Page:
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Joe Sola’s recent exhibition at Tif Sigfrids, Mertzbau (featuring the late artist, Albert Mertz), cycles through ideas in threes. The press release claims that Mertzbau is “a celebration of art, trash, life, and the slippery distinction between the three.” A third artist, the inimitable Kurt Schwitters, is present in spirit alone—Schwitters’ grand work, Merzbau (1937), in which he transformed most of his family home in Hanover, serves as the inspiration and bridge connecting Sola and Mertz. For this semi-collaborative presentation, Sola utilizes 419 salvaged wooden chairs to form three tunnels, the light at the end of each is a distinct work by Mertz. The title of the show adds Mertz’s “t” to the aforementioned Schwitters work—a subtle linguistic gesture that the Granddaddy of Dada would no doubt appreciate.
Sigfrids has whited out the exterior windows to her Hollywood storefront and put a compact piece of cardboard on display, which contains a quote by Schwitters transcribed by Mertz in 1948. It reads: “Being active in several different art forms was a matter of necessity for me as an artist. My goal with the ‘Merzkunst’ was the total work of art that comprises all other forms of art in one artistic unity.” By both revoking viewership from the street and offering only a cryptic clue, Sigfrids has set a situational stage for multi-generational works to perform.
However, this stage is cluttered to capacity with chairs collected from city streets, precariously balanced in a thoroughly conceived frenzy. Dinged and dented, functional or fragile, garish yet gratifying—these pieces of furniture are no longer meant to be sat on and are not really meant to be seen, either. Despite the exhibition being billed as a solo show by Joe Sola, featuring Albert Mertz, Sola has chosen to play the role of supporting actor, using his contribution to highlight Mertz’s oddly enchanting, more nuanced works. Individually and collectively, these works are emblematic of Mertz’s consistent yet varied practice.
The first Mertz work on view, Untitled (Red/Blue on homemade stretchers) (1971), is a small and seemingly slapdash minimalist painting of two squares on a ratty primed canvas; staples protrude around the sides and strings sneak from behind. The next, Untitled (framed landscape painting) (1979), is an innocuously compelling rural scene covered in blue dots and contained within a weathered frame, dotted in red. The third and last, Untitled (Chicago-Caesar) (1981), was made a decade after the first on display and uses a book cover by California crime novelist W.R. Burnett as the central icon, surrounded by vague earth tones, dotted and lined with more of his signature blue and red.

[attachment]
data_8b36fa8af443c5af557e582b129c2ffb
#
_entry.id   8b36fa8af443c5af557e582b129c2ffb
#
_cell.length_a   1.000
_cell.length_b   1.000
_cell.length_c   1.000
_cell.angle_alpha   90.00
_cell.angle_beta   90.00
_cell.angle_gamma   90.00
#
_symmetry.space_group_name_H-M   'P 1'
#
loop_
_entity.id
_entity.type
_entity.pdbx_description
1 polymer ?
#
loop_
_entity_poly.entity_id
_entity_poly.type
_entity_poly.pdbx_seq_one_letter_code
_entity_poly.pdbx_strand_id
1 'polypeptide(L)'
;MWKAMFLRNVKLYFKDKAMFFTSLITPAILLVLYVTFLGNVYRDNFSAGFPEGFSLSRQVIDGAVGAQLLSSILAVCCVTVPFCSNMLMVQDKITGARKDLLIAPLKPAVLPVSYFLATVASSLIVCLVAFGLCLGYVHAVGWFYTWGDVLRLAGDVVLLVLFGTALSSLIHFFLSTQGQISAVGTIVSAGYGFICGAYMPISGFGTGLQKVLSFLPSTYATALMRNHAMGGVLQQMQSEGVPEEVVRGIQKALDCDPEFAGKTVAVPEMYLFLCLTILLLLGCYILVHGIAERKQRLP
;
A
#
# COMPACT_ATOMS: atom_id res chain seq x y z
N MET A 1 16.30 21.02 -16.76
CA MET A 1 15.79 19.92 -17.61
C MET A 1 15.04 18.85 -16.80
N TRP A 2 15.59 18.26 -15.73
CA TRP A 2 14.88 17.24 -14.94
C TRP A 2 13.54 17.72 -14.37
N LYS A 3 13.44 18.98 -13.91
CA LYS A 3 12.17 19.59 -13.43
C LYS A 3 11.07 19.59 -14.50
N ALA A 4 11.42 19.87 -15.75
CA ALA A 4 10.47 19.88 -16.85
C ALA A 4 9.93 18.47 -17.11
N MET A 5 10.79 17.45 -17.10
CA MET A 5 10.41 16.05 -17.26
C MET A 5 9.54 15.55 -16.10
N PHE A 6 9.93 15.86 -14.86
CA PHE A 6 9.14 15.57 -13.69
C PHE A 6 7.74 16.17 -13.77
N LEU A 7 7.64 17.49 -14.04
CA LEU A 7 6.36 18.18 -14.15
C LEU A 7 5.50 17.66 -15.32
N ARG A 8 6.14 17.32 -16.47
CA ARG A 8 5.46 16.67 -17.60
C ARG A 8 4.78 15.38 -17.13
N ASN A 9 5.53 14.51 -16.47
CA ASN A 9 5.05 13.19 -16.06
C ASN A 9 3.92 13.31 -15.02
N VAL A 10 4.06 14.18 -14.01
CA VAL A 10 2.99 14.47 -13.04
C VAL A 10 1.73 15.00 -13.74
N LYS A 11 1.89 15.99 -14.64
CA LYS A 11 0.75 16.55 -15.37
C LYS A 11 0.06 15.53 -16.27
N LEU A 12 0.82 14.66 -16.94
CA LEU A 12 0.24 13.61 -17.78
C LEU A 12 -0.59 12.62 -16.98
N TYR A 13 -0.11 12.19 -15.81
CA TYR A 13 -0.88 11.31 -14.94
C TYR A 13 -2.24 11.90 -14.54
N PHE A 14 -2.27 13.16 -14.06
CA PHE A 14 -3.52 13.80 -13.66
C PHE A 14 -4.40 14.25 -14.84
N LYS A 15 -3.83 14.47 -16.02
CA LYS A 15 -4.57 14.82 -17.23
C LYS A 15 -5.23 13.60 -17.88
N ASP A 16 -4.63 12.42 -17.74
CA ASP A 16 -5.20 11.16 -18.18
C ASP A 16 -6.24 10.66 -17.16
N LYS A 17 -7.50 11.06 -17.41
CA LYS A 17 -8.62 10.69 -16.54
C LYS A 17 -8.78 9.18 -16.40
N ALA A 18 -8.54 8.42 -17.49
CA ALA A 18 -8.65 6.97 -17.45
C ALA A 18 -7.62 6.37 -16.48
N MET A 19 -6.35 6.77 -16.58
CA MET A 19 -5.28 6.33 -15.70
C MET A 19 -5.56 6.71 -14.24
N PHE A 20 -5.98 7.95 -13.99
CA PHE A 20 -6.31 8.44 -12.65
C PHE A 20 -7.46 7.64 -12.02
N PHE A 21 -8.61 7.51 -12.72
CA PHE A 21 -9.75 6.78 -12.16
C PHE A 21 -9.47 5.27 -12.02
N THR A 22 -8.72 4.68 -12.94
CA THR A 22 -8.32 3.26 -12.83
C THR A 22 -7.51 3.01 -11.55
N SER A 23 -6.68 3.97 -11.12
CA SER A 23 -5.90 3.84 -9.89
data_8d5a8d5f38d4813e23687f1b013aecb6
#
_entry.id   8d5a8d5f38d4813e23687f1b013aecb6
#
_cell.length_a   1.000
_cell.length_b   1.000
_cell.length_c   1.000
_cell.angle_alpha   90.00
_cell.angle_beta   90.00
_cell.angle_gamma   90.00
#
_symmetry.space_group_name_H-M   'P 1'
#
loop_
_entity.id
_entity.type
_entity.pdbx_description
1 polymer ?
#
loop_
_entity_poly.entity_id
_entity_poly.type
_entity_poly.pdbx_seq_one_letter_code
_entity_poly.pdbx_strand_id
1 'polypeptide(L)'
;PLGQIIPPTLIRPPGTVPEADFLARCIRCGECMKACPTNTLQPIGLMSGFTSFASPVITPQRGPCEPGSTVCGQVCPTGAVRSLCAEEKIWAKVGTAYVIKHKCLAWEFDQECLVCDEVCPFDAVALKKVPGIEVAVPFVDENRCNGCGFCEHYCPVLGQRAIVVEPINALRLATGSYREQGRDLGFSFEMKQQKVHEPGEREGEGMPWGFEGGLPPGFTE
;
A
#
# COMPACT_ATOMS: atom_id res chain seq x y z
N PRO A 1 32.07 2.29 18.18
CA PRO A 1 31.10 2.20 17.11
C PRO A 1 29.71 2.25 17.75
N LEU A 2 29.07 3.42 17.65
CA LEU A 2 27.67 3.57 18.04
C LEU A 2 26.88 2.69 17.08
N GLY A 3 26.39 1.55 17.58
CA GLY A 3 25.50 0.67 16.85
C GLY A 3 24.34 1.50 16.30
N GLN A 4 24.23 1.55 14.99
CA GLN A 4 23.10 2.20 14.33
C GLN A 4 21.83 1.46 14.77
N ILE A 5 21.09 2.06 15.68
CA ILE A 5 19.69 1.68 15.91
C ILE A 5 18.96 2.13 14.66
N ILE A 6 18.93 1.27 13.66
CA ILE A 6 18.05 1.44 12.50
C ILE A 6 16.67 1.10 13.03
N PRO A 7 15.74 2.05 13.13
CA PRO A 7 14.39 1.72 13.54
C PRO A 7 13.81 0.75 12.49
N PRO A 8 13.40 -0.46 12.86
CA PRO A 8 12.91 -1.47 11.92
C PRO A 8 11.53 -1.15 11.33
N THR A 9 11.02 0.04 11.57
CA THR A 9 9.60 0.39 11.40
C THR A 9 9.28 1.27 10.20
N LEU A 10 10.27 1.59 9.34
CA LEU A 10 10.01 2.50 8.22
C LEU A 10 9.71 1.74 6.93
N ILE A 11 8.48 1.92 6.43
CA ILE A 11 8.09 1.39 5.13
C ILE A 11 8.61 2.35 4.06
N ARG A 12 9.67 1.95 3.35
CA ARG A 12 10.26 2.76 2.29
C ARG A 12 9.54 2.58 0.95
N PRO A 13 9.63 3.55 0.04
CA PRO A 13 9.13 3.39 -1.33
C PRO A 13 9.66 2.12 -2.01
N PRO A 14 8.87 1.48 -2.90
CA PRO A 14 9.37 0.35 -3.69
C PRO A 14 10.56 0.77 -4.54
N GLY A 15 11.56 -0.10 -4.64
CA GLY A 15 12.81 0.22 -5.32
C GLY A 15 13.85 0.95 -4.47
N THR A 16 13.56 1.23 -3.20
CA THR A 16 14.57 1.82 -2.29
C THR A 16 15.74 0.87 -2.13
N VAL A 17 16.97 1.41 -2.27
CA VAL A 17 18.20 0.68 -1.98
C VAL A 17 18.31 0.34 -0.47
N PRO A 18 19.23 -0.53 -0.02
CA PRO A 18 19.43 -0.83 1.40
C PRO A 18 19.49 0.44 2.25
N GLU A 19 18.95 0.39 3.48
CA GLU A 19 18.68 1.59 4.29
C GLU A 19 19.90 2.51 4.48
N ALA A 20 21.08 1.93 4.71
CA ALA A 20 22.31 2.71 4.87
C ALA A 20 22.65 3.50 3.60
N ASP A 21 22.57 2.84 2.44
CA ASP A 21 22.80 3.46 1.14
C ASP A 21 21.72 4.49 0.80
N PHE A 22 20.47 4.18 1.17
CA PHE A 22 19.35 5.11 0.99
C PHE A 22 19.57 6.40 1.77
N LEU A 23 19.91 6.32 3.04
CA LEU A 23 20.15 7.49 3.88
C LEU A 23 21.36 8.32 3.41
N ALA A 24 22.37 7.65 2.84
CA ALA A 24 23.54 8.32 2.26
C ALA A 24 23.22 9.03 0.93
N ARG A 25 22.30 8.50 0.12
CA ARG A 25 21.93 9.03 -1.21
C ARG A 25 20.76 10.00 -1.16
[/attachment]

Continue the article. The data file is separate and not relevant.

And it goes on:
These three paintings don’t waste anything: materials, time, or effort. They concisely communicate what they need to with just enough panache, rigor, and savvy. They do not reveal too much too quickly, nor do they go out of their way to conceal any information either. Sola, for his part, counters this approach with his audacious assemblage. By creating this absurdist environment for his predecessor to shine within, Sola graciously pays homage to a brilliant and overlooked talent.
Humor is a crucial aspect of Sola’s work, and here, the over-the-top physical comedy of the installation shakes the body and rattles the mind. One walks in and out of these tunnels, tuning in and out of infinite tone zones. Is this safe? Is this sane? Is this good? Is this bad? None of these questions are justifiably answerable. At a certain point, it must be understood that not all inquiries can be qualified or quantified; instead, perhaps the value of the question can rest within the constant shifts in confusion and discovery surrounding its loose punctuation.
So then, what can we learn from Schwitters? Art is trash; trash is art. Art is life; life is art. Life is also trash, and the slippery cycle goes on. And what can we learn from Mertzbau? More or less the same. Think outside this exhibition, and the idea of “the exhibition.” We will continue to slip up and repeat for as long as our lives allow us to go on. When we nosedive into the most foul of piles, it is immediately a horrid sensory nightmare, but then gradually, our sense of hope and idealism becomes heightened. This show strongly suggests one to take the leap, with Mertz in one ear, whispering, “Don’t fear death,” and Sola in the other, whispering, “For now, just don’t fear bedbugs.”
This review was originally published in Carla issue 6.